The full content of Annals is available to subscribers

Subscribe/Learn More  >
Updates |

Atrial Fibrillation and Thromboembolism: A Decade of Progress in Stroke Prevention

Robert G. Hart, MD; and Jonathan L. Halperin, MD
[+] Article, Author, and Disclosure Information

From University of Texas Health Sciences Center, San Antonio, Texas; and Mount Sinai Medical Center, New York, New York.

Note: Both authors were participants in the Stroke Prevention in Atrial Fibrillation I, II, and III clinical trials.

Requests for Reprints: Robert G. Hart, MD, Department of Medicine (Neurology), University of Texas Health Science Center, 7703 Floyd Curl Drive, San Antonio, TX 78284; e-mail, hartr@uthscsa.edu. For reprint orders in quantities exceeding 100, please contact the Reprints Coordinator; phone, 215-351-2657; e-mail, reprints@mail.acponline.org.

Current Author Addresses: Dr. Hart: Department of Medicine (Neurology), University of Texas Health Science Center, 7703 Floyd Curl Drive, San Antonio, TX 78284.

Dr. Halperin: The Zena and Michael A. Wiener Cardiovascular Institute, Mount Sinai Medical Center, One Gustave L. Levy Place, New York, NY 10029.

Ann Intern Med. 1999;131(9):688-695. doi:10.7326/0003-4819-131-9-199911020-00010
Text Size: A A A

By the late 1970s, nonvalvular atrial fibrillation was identified as an independent risk factor for stroke (14), and millions of people with this common cardiac dysrhythmia were designated as having substantial risk for cardiogenic embolism (5). One of every six strokes occurs in a patient with atrial fibrillation, and about 10% of all ischemic strokes are probably due to embolism of left atrial thrombi. In the past decade, randomized clinical trials assessed the efficacy of antithrombotic therapies for stroke prevention in patients with nonvalvular atrial fibrillation. Eighteen trials involving more than 10 000 participants with atrial fibrillation have compared anticoagulants and antiplatelet agents, alone and in combination, with placebo and with each other (6). The remarkable pace of development has revolutionized management of this long-neglected dysrhythmia and makes detection of atrial fibrillation an important opportunity for stroke prevention. We present recent advances, discuss controversies, and explore new ideas about stroke and its prevention in patients with nonvalvular atrial fibrillation. We searched the MEDLINE database using the key words atrial fibrillation, thromboembolism, antithrombotic therapy, anticoagulation, stroke, warfarin, and aspirin.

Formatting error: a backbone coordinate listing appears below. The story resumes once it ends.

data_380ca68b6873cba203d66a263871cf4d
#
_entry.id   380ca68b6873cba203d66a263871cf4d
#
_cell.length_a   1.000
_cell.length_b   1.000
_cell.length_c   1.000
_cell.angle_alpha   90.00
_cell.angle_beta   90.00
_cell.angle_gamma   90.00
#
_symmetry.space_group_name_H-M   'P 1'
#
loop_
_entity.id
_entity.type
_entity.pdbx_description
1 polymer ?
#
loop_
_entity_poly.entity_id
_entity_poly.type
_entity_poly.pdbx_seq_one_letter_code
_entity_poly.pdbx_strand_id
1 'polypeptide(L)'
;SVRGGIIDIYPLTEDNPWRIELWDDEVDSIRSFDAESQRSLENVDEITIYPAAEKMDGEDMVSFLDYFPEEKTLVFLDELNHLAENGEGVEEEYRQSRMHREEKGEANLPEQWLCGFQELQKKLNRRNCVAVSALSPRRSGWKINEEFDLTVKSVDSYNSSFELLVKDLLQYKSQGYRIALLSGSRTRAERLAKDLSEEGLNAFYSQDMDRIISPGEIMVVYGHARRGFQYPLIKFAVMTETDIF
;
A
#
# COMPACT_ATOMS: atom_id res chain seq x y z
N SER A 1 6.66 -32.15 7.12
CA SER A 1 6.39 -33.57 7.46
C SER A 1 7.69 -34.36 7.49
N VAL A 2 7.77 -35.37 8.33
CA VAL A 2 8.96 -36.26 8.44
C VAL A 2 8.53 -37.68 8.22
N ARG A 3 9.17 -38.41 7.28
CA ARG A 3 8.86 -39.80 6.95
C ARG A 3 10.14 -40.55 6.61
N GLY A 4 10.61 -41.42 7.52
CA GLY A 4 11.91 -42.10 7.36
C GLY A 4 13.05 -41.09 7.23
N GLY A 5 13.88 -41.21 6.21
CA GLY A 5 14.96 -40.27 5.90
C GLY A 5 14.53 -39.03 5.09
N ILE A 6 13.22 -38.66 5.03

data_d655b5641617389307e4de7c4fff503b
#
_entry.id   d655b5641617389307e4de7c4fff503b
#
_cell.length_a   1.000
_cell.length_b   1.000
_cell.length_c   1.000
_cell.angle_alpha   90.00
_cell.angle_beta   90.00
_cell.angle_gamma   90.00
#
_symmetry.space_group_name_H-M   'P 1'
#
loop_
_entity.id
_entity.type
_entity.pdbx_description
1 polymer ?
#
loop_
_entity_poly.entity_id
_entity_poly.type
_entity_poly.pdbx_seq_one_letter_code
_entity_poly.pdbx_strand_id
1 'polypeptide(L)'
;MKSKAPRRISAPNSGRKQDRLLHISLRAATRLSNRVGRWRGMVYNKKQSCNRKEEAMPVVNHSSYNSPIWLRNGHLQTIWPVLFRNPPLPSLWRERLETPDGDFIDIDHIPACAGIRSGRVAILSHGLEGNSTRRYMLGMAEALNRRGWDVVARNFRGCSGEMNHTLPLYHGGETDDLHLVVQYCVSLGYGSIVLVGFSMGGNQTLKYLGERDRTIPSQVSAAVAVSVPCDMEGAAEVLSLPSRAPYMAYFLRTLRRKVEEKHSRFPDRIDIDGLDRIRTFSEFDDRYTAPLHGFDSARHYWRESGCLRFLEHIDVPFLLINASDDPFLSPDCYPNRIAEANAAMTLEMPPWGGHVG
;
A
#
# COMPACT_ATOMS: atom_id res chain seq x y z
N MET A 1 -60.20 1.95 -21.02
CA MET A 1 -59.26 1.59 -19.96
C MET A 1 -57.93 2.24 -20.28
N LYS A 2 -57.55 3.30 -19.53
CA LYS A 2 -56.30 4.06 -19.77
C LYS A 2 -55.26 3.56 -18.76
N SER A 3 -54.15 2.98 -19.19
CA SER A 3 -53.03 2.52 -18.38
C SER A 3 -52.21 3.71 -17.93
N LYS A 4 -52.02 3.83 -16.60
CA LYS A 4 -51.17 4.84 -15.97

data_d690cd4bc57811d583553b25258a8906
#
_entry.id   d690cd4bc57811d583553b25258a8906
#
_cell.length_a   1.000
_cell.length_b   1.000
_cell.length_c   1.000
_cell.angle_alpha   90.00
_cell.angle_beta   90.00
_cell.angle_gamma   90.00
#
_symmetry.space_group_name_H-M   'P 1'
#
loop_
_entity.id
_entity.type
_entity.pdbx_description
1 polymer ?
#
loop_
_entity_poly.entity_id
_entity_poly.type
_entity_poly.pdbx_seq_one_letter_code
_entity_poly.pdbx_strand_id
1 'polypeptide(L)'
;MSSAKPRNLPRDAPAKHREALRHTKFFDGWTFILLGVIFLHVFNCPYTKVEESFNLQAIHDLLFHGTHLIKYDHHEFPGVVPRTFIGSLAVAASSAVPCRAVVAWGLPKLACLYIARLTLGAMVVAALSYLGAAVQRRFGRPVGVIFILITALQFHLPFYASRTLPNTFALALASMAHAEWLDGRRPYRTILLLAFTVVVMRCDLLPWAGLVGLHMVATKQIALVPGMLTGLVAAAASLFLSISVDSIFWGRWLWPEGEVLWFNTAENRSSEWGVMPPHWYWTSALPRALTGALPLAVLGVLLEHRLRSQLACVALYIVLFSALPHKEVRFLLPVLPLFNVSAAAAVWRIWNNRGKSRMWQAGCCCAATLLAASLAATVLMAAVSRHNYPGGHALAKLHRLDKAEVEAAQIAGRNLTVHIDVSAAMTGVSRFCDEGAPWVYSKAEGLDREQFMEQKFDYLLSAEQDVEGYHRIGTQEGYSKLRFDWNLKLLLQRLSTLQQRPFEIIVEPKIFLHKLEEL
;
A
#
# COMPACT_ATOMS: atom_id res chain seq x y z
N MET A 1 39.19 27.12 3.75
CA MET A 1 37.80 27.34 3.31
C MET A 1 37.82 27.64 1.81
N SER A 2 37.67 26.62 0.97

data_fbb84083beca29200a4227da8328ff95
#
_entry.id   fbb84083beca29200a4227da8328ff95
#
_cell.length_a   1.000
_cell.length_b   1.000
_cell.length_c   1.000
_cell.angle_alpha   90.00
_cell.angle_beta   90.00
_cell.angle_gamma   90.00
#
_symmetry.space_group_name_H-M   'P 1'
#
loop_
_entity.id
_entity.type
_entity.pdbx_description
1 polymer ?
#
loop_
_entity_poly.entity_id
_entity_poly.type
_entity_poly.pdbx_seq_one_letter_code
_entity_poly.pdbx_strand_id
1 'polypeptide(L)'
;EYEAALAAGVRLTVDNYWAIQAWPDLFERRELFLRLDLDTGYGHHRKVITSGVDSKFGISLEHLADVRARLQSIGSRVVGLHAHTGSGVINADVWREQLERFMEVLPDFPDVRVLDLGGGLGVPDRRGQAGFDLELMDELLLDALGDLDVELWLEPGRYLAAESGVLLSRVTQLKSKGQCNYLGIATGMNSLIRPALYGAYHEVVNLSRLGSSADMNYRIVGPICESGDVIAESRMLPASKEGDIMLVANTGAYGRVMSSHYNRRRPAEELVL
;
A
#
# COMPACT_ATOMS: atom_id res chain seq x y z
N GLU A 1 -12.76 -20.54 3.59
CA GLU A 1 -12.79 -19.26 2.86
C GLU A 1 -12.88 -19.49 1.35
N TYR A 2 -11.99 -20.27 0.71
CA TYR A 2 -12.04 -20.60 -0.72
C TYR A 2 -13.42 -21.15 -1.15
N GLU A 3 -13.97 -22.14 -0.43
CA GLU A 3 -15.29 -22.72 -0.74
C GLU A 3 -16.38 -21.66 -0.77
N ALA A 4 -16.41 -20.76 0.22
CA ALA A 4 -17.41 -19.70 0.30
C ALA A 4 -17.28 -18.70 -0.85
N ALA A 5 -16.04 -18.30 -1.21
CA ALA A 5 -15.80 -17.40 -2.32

First Page Preview

View Large
First page PDF preview





Citing articles are presented as examples only. In non-demo SCM6 implementation, integration with CrossRef’s "Cited By" API will populate this tab (http://www.crossref.org/citedby.html).


Submit a Comment/Letter
Submit a Comment/Letter

Summary for Patients

Clinical Slide Sets

Terms of Use

The In the Clinic® slide sets are owned and copyrighted by the American College of Physicians (ACP). All text, graphics, trademarks, and other intellectual property incorporated into the slide sets remain the sole and exclusive property of the ACP. The slide sets may be used only by the person who downloads or purchases them and only for the purpose of presenting them during not-for-profit educational activities. Users may incorporate the entire slide set or selected individual slides into their own teaching presentations but may not alter the content of the slides in any way or remove the ACP copyright notice. Users may make print copies for use as hand-outs for the audience the user is personally addressing but may not otherwise reproduce or distribute the slides by any means or media, including but not limited to sending them as e-mail attachments, posting them on Internet or Intranet sites, publishing them in meeting proceedings, or making them available for sale or distribution in any unauthorized form, without the express written permission of the ACP. Unauthorized use of the In the Clinic slide sets will constitute copyright infringement.


Buy Now for $32.00

to gain full access to the content and tools.

Want to Subscribe?

Learn more about subscription options

Related Articles
Related Point of Care
Topic Collections
PubMed Articles
Forgot your password?
Enter your username and email address. We'll send you a reminder to the email address on record.